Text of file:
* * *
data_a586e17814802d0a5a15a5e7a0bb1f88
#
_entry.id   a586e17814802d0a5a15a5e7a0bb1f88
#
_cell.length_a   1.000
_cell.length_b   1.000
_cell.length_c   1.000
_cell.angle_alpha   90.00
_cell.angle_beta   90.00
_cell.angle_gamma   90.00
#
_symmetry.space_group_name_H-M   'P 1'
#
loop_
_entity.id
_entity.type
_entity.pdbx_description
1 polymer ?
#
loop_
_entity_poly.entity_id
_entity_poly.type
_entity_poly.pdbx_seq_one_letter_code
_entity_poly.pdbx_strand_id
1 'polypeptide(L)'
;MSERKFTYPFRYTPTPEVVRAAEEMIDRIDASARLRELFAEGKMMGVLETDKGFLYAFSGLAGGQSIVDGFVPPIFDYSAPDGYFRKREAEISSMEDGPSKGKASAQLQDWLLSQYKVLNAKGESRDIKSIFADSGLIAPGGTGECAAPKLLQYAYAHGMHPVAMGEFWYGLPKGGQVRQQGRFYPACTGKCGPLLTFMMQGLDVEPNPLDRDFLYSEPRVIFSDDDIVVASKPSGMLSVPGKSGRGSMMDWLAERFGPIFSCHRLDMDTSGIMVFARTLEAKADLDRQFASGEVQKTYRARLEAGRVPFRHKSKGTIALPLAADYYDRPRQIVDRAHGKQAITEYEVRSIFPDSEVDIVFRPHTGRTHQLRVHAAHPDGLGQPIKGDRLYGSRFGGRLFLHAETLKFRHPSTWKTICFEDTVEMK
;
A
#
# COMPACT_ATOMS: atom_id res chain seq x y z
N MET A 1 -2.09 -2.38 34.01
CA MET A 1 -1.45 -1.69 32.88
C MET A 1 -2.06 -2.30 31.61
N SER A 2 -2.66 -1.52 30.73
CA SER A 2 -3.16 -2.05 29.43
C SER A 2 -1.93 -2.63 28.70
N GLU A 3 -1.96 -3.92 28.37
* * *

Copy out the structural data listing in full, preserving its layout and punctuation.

data_a586e17814802d0a5a15a5e7a0bb1f88
#
_entry.id   a586e17814802d0a5a15a5e7a0bb1f88
#
_cell.length_a   1.000
_cell.length_b   1.000
_cell.length_c   1.000
_cell.angle_alpha   90.00
_cell.angle_beta   90.00
_cell.angle_gamma   90.00
#
_symmetry.space_group_name_H-M   'P 1'
#
loop_
_entity.id
_entity.type
_entity.pdbx_description
1 polymer ?
#
loop_
_entity_poly.entity_id
_entity_poly.type
_entity_poly.pdbx_seq_one_letter_code
_entity_poly.pdbx_strand_id
1 'polypeptide(L)'
;MSERKFTYPFRYTPTPEVVRAAEEMIDRIDASARLRELFAEGKMMGVLETDKGFLYAFSGLAGGQSIVDGFVPPIFDYSAPDGYFRKREAEISSMEDGPSKGKASAQLQDWLLSQYKVLNAKGESRDIKSIFADSGLIAPGGTGECAAPKLLQYAYAHGMHPVAMGEFWYGLPKGGQVRQQGRFYPACTGKCGPLLTFMMQGLDVEPNPLDRDFLYSEPRVIFSDDDIVVASKPSGMLSVPGKSGRGSMMDWLAERFGPIFSCHRLDMDTSGIMVFARTLEAKADLDRQFASGEVQKTYRARLEAGRVPFRHKSKGTIALPLAADYYDRPRQIVDRAHGKQAITEYEVRSIFPDSEVDIVFRPHTGRTHQLRVHAAHPDGLGQPIKGDRLYGSRFGGRLFLHAETLKFRHPSTWKTICFEDTVEMK
;
A
#
# COMPACT_ATOMS: atom_id res chain seq x y z
N MET A 1 -2.09 -2.38 34.01
CA MET A 1 -1.45 -1.69 32.88
C MET A 1 -2.06 -2.30 31.61
N SER A 2 -2.66 -1.52 30.73
CA SER A 2 -3.16 -2.05 29.43
C SER A 2 -1.93 -2.63 28.70
N GLU A 3 -1.96 -3.92 28.37